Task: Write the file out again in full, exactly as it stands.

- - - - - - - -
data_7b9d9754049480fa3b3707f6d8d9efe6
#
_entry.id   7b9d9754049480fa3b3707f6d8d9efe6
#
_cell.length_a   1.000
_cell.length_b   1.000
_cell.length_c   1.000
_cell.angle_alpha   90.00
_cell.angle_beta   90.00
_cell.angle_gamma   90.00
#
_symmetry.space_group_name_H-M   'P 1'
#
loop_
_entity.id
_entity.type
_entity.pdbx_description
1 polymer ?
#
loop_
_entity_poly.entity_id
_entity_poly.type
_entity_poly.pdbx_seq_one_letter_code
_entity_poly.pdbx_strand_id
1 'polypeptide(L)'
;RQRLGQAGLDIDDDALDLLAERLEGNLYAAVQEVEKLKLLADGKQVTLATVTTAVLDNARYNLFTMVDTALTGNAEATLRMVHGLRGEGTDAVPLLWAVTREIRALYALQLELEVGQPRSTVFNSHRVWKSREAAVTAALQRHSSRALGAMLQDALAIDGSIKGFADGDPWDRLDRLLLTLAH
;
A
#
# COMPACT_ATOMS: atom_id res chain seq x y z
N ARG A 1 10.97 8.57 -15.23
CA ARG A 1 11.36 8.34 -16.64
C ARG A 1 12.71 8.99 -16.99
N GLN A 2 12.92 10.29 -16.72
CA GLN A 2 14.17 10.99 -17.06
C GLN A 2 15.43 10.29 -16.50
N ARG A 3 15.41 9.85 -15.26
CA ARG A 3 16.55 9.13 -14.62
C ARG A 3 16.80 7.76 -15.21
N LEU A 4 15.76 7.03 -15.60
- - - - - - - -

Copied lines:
data_7b9d9754049480fa3b3707f6d8d9efe6
#
_entry.id   7b9d9754049480fa3b3707f6d8d9efe6
#
_cell.length_a   1.000
_cell.length_b   1.000
_cell.length_c   1.000
_cell.angle_alpha   90.00
_cell.angle_beta   90.00
_cell.angle_gamma   90.00
#
_symmetry.space_group_name_H-M   'P 1'
#
loop_
_entity.id
_entity.type
_entity.pdbx_description
1 polymer ?
#
loop_
_entity_poly.entity_id
_entity_poly.type
_entity_poly.pdbx_seq_one_letter_code
_entity_poly.pdbx_strand_id
1 'polypeptide(L)'
;RQRLGQAGLDIDDDALDLLAERLEGNLYAAVQEVEKLKLLADGKQVTLATVTTAVLDNARYNLFTMVDTALTGNAEATLRMVHGLRGEGTDAVPLLWAVTREIRALYALQLELEVGQPRSTVFNSHRVWKSREAAVTAALQRHSSRALGAMLQDALAIDGSIKGFADGDPWDRLDRLLLTLAH
;
A
#
# COMPACT_ATOMS: atom_id res chain seq x y z
N ARG A 1 10.97 8.57 -15.23
CA ARG A 1 11.36 8.34 -16.64
C ARG A 1 12.71 8.99 -16.99
N GLN A 2 12.92 10.29 -16.72
CA GLN A 2 14.17 10.99 -17.06
C GLN A 2 15.43 10.29 -16.50
N ARG A 3 15.41 9.85 -15.26
CA ARG A 3 16.55 9.13 -14.62
C ARG A 3 16.80 7.76 -15.21
N LEU A 4 15.76 7.03 -15.60